Geelong delegation to tour manufacturing facilities in China next week

Representatives from the Committee for Geelong, Deakin University and Urbis will be heading off to China next week to meet with SRIG/CRRC, the manufacturers of a new form of automatic rapid transport currently being used in China.

The delegation will discuss the potential for a pilot of the ‘trackless tram’ to be deployed in Geelong using Deakin University’s park and ride route between Belmont and the Waterfront, which is a free service for staff and students.

According to the Committee for Geelong’s CEO Jennifer Cromarty, this new technology could be the solution to car parking issues in central Geelong and provide an attractor to people needing to get in and around the city for work.

“Soon there will be over 8,000 people commuting to Geelong to work in large organisations close to Gheringhap Street including Deakin University, WorkSafe, NDIA, TAC, Barwon Water and the City of Greater Geelong. 

“Our roads are already becoming congested and frustrations with access to car parking are well documented. The City of Greater Geelong’s ‘Clever and Creative Vision’ includes aspirations to boost public and active transport to 50 per cent of trips – currently, it sits at less than nine percent. Trackless trams can impact this, by offering a convenient, easily-managed, popular and more sustainable alternative for travelling to, from and within central Geelong.

“Trackless trams are passenger vehicles engineered to travel on specific routes along the road and are a proven transport option in China. The technology offers an exceptional alternative for cities that experience challenges in retro-fitting light rail infrastructure and encouraging sustainable transport choices. The trackless tram rolling stock reflects the look and feel of the E Class trams in Melbourne but have a smoother, smarter and more sustainable operating system,” Ms Cromarty said.

Deakin’s Chief Operating Officer Kean Selway said trackless trams had a demonstrated ability to efficiently transport large populations of people.

“We are currently in discussions with other organisations in Geelong who are interested in accessing our park and ride service, which currently clocks up 120,000 staff and student commutes between our campuses each year. The expanded reach of our service would certainly have a positive impact on congestion in the city,” Mr Selway said.

“Deakin is committed to making Geelong a great place to live, work and learn. We want to encourage sustainable transport options for our staff and students, as well as the communities we serve. By trialling this cutting-edge technology, we can ensure Geelong is leading the way when it comes to innovative transport solutions, and potentially inform the introduction of trackless trams to other parts of Australia.”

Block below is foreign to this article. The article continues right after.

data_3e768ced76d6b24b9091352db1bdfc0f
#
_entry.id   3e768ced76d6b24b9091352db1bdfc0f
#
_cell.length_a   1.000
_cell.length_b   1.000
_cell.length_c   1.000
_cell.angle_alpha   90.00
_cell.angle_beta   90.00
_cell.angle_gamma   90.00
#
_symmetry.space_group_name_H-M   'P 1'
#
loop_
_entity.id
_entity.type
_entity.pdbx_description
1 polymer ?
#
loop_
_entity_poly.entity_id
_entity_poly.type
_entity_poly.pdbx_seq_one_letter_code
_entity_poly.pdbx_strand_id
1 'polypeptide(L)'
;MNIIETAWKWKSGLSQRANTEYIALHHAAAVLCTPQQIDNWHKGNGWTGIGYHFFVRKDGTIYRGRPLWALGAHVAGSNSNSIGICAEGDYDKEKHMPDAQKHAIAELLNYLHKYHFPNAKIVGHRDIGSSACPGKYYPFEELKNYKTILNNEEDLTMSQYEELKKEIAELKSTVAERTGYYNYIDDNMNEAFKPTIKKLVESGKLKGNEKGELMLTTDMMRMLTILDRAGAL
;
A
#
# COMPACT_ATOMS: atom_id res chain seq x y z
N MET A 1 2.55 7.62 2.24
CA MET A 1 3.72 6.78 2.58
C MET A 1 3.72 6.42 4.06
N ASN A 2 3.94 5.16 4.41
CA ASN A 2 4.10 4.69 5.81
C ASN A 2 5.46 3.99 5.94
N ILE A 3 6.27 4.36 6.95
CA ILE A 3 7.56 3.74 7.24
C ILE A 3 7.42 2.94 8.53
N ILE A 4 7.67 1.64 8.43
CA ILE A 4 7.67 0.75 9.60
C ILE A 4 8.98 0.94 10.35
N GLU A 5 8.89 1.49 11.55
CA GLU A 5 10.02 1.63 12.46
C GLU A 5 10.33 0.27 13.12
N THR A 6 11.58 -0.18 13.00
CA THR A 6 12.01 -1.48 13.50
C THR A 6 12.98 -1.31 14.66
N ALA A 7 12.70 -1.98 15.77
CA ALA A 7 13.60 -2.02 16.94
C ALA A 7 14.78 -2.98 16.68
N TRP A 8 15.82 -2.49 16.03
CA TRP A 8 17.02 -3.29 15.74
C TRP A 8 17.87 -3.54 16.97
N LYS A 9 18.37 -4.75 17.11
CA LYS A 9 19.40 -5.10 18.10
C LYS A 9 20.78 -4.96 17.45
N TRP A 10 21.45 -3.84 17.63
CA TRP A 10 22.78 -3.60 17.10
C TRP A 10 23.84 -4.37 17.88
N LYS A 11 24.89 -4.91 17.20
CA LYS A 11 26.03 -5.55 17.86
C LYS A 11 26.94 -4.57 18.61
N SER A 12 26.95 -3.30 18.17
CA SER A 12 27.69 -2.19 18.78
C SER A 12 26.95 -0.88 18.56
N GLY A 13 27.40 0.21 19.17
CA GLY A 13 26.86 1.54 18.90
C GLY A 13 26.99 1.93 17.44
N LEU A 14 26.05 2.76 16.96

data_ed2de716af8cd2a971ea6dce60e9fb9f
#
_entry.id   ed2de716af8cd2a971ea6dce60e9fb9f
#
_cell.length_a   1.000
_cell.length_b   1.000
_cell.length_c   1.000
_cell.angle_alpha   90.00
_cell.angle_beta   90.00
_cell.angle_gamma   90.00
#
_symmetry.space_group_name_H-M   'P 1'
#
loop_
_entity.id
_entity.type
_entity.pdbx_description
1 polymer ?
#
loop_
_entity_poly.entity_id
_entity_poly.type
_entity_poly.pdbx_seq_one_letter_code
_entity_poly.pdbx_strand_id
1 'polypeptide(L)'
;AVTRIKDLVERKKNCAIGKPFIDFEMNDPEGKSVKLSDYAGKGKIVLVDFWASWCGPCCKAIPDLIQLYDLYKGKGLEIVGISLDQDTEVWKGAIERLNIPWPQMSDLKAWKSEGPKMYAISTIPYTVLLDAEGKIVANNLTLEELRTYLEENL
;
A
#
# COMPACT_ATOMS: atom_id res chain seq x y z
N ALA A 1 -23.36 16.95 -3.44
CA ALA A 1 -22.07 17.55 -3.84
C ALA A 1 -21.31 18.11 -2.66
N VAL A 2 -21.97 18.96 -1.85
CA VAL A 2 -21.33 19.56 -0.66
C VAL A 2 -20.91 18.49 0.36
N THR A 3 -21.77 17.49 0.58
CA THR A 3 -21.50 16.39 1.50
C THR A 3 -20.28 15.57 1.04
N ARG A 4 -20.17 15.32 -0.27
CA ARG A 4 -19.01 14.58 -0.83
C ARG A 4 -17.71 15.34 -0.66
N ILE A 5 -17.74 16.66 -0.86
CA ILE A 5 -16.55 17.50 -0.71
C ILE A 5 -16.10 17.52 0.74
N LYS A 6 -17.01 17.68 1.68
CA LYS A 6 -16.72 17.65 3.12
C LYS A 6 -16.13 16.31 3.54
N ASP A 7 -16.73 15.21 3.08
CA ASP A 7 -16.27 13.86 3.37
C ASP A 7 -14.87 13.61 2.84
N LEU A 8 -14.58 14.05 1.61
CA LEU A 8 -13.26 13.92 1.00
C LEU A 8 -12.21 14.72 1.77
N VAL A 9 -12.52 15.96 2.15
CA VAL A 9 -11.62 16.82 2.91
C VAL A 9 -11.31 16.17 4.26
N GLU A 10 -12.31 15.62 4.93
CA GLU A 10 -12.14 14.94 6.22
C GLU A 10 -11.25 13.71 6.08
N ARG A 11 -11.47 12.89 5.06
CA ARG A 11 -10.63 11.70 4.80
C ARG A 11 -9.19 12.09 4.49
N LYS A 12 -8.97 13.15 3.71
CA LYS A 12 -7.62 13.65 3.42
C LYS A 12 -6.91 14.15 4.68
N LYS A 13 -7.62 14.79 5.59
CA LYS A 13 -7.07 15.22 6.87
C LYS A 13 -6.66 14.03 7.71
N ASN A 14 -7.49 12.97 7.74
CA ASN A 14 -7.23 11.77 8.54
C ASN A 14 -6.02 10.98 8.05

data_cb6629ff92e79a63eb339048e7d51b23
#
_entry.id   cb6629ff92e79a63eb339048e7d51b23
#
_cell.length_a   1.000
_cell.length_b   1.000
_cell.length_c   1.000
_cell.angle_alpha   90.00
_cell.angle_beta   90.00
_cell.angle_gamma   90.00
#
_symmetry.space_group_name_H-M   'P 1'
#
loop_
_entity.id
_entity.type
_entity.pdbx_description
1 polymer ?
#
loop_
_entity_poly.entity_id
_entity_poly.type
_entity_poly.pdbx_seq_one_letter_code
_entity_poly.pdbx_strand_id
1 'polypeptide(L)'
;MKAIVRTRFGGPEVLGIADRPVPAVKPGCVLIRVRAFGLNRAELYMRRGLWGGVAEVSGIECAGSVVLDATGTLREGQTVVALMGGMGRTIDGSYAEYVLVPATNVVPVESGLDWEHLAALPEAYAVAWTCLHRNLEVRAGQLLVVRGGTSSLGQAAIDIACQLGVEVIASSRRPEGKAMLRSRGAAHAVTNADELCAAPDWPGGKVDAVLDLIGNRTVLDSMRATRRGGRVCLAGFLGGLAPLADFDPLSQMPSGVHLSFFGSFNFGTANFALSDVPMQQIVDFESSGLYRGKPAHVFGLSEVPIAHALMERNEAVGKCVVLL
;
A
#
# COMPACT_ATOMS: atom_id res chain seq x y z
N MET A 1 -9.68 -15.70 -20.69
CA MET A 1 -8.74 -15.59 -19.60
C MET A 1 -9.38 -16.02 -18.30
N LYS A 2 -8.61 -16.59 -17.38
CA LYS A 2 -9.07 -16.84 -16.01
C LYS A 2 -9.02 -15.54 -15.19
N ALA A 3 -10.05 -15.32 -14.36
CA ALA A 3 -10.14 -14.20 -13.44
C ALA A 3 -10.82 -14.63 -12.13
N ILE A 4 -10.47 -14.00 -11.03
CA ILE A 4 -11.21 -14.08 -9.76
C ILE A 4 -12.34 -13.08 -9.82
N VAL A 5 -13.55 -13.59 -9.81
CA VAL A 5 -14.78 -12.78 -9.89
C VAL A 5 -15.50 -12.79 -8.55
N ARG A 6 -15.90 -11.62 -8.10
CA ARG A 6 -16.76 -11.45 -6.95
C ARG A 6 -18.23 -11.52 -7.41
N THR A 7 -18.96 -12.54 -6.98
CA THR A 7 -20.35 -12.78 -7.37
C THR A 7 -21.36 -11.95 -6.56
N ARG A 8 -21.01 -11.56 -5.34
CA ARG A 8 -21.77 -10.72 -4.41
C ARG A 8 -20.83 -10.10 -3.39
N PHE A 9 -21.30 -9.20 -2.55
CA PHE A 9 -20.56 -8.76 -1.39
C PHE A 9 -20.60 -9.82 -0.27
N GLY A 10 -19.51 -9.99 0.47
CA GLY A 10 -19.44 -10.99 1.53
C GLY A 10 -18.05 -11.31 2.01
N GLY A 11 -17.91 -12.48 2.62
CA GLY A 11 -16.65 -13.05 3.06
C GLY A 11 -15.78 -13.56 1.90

Breton Fleming, Director of Planning at Urbis said that the trackless trams have the potential to revolutionise accessibility to high quality public transport in areas typically under serviced.

“Having seen the technology on-the-ground, I believe that trackless trams offer the potential to deliver an equivalent light rail service at a fraction of the cost.  The trams have a similar axle weight to buses, B Double trucks and semi-trailer trucks and so, unlike light rail, they can be accommodated on the existing road network without significant infrastructure investment.  There is a real opportunity for these trams to be a game-changer in regional cities and the newer suburbs, the latter of which often lack quality transport options” Mr Fleming said.

Urbis is working with Deakin University and the Committee for Geelong as the key conduit for conversations with the manufacturers of the trackless trams CRRC/SCIG via Trec.

Benefits of trackless trams

  • No rail infrastructure is necessary; the tram uses existing streets
  • No overhead wires are required as the tram is battery powered
  • Research shows that trams are a more popular transport choice to buses
  • Trams operate quietly, smoothly and efficiently, utilising a train chassis as opposed to a bus chassis.
  • Possibility for trams to run from green power
  •  A 10-minute charge can last up to several hours
  • High capacity, with space for around 280 passengers in a three-carriage configuration
  • Trams are highly manoeuvrable, with a turning circle equivalent to a bus
  • As a low floor vehicle (330mm) trams are DDA accessible
  • Trackless Trams are cost-effective:
    • $3 – $4 million for three carriage compared to an E class tram at $10 million plus ‘ supporting infrastructure
    • Operating cost are equivalent to a bus
  • Configurable rolling stock includes two-four carriages plus internal fit-out options
  • Potential for driverless operation
  • Equivalent width and length of standard light rail
  • 70 km/h maximum travel speed
  • Manufactured by CRRC, a global business headquartered in China with a presence in Melbourne